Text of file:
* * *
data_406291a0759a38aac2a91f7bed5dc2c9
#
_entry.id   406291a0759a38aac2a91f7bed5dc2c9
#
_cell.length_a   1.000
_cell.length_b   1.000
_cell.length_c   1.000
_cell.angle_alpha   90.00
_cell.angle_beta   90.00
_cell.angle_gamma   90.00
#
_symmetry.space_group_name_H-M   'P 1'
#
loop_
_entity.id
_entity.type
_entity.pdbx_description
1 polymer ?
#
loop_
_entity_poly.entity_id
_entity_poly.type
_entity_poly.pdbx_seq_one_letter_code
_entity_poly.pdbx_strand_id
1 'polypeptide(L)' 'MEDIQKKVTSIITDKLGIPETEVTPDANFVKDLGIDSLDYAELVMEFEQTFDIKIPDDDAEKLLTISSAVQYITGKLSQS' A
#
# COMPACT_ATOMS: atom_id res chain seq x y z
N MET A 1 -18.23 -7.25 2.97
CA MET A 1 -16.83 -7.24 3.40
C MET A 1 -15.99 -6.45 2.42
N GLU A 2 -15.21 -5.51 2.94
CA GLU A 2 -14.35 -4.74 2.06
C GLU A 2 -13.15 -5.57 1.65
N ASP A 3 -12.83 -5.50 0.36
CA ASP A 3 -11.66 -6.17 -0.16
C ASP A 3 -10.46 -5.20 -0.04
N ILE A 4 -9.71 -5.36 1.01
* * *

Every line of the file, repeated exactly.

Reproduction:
data_406291a0759a38aac2a91f7bed5dc2c9
#
_entry.id   406291a0759a38aac2a91f7bed5dc2c9
#
_cell.length_a   1.000
_cell.length_b   1.000
_cell.length_c   1.000
_cell.angle_alpha   90.00
_cell.angle_beta   90.00
_cell.angle_gamma   90.00
#
_symmetry.space_group_name_H-M   'P 1'
#
loop_
_entity.id
_entity.type
_entity.pdbx_description
1 polymer ?
#
loop_
_entity_poly.entity_id
_entity_poly.type
_entity_poly.pdbx_seq_one_letter_code
_entity_poly.pdbx_strand_id
1 'polypeptide(L)' 'MEDIQKKVTSIITDKLGIPETEVTPDANFVKDLGIDSLDYAELVMEFEQTFDIKIPDDDAEKLLTISSAVQYITGKLSQS' A
#
# COMPACT_ATOMS: atom_id res chain seq x y z
N MET A 1 -18.23 -7.25 2.97
CA MET A 1 -16.83 -7.24 3.40
C MET A 1 -15.99 -6.45 2.42
N GLU A 2 -15.21 -5.51 2.94
CA GLU A 2 -14.35 -4.74 2.06
C GLU A 2 -13.15 -5.57 1.65
N ASP A 3 -12.83 -5.50 0.36
CA ASP A 3 -11.66 -6.17 -0.16
C ASP A 3 -10.46 -5.20 -0.04
N ILE A 4 -9.71 -5.36 1.01